Recommended Self-Help Books
‘Freedom from Addiction’ by Joe Griffin and Ivan Tyrell (2005) sets out a practical approach to recovery that derives from science-based models rather than more common ideological models for addiction treatment. It explores the chemical processes behind addiction, and reveals the tricks our minds can play in sustaining addictive behaviours. The authors focus on the role of human need in explaining and consequently treating addiction. It is an excellent overview of addiction and recovery.
‘No Big Deal: A Guide to Recovery from Addictions’ by John Coates (2006) is an insightful and highly recommended book for those looking for recovery from addiction. It follows the Twelve Step path to recovery and is enriched by the author’s own personal experience of addiction, making it a truly insightful and useful contribution to the field.
Alcohol dependence & Alcoholism
‘Beat the Booze: A Comprehensive Guide to Combating Drink Problems in all Walks of Life’ (2008) by Edmund Tirbutt and Helen Tirbutt. ‘Beat the Booze’ is an inspirational, easy to read and highly practical book aimed at those who wish to cut down or cut out alcohol. It contains interviews from leading experts in the field of alcohol addiction, and case studies of those who have successfully cut down their drinking or who abstain altogether. Additionally, it includes contact details for a vast range of organisations that can provide professional help and further information.
Drug Abuse & Drug Addiction (Prescription and Recreational)
‘Enough Already!: A Guide to Recovery from Alcohol and Drug Addiction’ (2005) by Bob Tyler. This book is an easy read that educates on precisely what to do to get and stay sober. With chapters detailing definitions, symptoms and causes of addiction, this book is a comprehensive resource for anyone suffering from addiction. The book also details relapse prevention strategies such as 12-step programmes and coping skills to deal with uncomfortable emotions that often lead to drug and alcohol use.
‘To Buy or Not to Buy: Why we Over Shop and How to Stop’ (2009) by Dr. April Benson. Drawing on recent research and decades of working with compulsive shoppers, Dr. April Benson brings together key insights with practical strategies in a powerful programme to help you to stop shopping. Using mindfulness strategies in particular, this book sets out a practical step-by-step programme for recognising, controlling and finally stopping a shopping problem.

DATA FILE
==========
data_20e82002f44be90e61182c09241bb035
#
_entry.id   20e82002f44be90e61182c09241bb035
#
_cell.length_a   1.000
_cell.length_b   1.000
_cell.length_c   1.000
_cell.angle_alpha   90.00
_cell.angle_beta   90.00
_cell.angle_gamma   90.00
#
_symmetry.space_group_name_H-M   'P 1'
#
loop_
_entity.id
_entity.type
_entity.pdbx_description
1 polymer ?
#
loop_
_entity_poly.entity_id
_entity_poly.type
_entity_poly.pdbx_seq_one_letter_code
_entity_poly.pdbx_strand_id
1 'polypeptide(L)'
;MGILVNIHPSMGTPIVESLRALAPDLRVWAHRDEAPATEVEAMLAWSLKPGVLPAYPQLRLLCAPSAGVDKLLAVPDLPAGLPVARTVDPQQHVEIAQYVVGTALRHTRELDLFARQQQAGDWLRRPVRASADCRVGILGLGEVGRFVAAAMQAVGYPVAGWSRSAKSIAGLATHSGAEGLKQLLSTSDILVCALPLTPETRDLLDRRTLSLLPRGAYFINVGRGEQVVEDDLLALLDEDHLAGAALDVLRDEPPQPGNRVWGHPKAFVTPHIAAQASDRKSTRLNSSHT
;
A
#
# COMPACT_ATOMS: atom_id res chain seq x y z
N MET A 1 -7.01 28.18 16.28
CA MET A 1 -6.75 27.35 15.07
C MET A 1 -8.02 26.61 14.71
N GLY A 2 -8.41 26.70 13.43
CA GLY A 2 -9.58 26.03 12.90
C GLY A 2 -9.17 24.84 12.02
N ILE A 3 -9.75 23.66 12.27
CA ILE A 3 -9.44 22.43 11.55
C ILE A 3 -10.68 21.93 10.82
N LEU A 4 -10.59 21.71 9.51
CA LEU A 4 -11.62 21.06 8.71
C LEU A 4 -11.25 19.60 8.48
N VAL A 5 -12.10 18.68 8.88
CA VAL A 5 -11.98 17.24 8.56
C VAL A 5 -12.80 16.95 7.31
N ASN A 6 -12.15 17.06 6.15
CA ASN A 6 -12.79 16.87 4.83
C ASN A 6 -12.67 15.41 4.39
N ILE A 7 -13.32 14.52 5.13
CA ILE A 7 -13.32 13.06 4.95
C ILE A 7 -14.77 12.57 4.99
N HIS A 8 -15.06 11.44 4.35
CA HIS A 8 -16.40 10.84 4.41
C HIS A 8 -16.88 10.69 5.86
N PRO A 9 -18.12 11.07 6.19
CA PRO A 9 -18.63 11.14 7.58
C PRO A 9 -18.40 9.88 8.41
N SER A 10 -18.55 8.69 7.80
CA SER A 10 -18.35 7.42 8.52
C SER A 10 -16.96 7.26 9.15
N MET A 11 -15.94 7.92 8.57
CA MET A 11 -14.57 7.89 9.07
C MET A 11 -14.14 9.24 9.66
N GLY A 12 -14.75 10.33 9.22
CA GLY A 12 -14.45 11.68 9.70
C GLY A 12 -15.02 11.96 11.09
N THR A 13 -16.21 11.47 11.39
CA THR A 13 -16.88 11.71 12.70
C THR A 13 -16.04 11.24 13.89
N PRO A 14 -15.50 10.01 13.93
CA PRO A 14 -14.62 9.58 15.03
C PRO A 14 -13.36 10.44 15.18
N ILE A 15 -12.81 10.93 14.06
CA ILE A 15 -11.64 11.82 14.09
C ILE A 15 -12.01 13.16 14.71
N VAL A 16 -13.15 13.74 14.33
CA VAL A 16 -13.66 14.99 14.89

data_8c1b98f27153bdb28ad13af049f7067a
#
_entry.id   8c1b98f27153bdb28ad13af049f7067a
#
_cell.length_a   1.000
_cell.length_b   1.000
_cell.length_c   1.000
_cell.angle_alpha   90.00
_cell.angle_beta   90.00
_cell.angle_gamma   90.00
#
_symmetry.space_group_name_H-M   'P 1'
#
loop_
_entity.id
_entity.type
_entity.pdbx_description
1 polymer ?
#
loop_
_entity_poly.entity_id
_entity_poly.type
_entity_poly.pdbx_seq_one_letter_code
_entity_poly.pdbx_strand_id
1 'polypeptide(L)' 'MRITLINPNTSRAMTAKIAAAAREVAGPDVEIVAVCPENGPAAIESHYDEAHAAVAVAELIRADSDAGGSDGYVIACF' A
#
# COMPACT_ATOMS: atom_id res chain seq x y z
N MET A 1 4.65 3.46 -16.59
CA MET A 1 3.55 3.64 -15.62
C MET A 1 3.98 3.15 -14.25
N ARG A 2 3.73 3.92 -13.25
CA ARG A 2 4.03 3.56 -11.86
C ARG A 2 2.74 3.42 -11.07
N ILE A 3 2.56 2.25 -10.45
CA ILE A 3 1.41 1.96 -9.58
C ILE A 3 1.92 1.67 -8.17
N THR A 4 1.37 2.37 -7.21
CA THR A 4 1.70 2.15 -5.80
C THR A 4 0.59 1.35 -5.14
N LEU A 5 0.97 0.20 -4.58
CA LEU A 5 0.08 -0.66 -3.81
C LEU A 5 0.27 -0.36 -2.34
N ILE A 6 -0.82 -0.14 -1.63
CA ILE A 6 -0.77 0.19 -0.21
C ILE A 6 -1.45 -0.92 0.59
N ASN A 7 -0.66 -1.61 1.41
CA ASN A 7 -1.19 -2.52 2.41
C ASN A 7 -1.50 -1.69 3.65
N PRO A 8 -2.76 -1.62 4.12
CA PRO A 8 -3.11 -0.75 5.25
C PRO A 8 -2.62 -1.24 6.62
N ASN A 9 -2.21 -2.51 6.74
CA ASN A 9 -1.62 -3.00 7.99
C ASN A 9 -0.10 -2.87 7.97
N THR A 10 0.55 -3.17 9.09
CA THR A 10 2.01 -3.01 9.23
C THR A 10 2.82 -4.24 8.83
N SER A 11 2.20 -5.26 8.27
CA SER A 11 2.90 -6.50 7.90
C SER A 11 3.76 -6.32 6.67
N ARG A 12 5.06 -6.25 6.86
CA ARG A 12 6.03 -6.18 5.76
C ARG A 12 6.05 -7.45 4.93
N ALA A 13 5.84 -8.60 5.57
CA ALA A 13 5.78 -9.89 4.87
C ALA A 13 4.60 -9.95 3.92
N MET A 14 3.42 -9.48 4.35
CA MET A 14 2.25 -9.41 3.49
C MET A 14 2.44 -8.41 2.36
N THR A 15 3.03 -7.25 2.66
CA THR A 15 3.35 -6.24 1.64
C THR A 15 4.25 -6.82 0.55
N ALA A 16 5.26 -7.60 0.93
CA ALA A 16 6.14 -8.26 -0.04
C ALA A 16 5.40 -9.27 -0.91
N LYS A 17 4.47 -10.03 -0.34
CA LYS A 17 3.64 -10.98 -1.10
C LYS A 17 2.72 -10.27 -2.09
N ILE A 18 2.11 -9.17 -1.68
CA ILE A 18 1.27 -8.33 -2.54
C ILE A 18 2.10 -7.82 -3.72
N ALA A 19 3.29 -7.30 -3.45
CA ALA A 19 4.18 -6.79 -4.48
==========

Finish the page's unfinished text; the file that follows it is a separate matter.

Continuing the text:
‘Overcoming Gambling: A Guide for Problem and Compulsive Gamblers’ (2010) by Philip Mawer. Stemming from the personal experiences and insights of the author, this book sets out a highly practical and informative guide to gambling recovery. From those with high incomes to the ordinary housewife or struggling student, this book investigates how and why people gamble compulsively and how to stop.
‘The Sex Addiction Workbook: Proven Strategies to Help You Regain Control of Your Life’ (2004) by Tamara Penix Sbraga and William O’Donohue. The authors of this book guide readers through an assessment of their level of sexual self-control problems, teaching relapse prevention methods and helping readers increase motivation and commitment to change. The second section of the book examines the cognitive restructuring necessary to produce change, helping readers examine their behaviours and decision-making processes. Finally, readers learn to increase intimacy and live a more balanced life.
Adult Attention Deficit Hyperactivity Disorder
‘Driven to Distraction: Recognising and Coping with Attention Deficit Disorder from Childhood through Adulthood’ (1995) by Edward Hallowell and Dr. John Ratey, discusses the causes, symptoms and treatments of attention deficit disorder. It is an incredibly informative book with an accessible and easy to read style, using personal true-life examples to illustrate many of the points.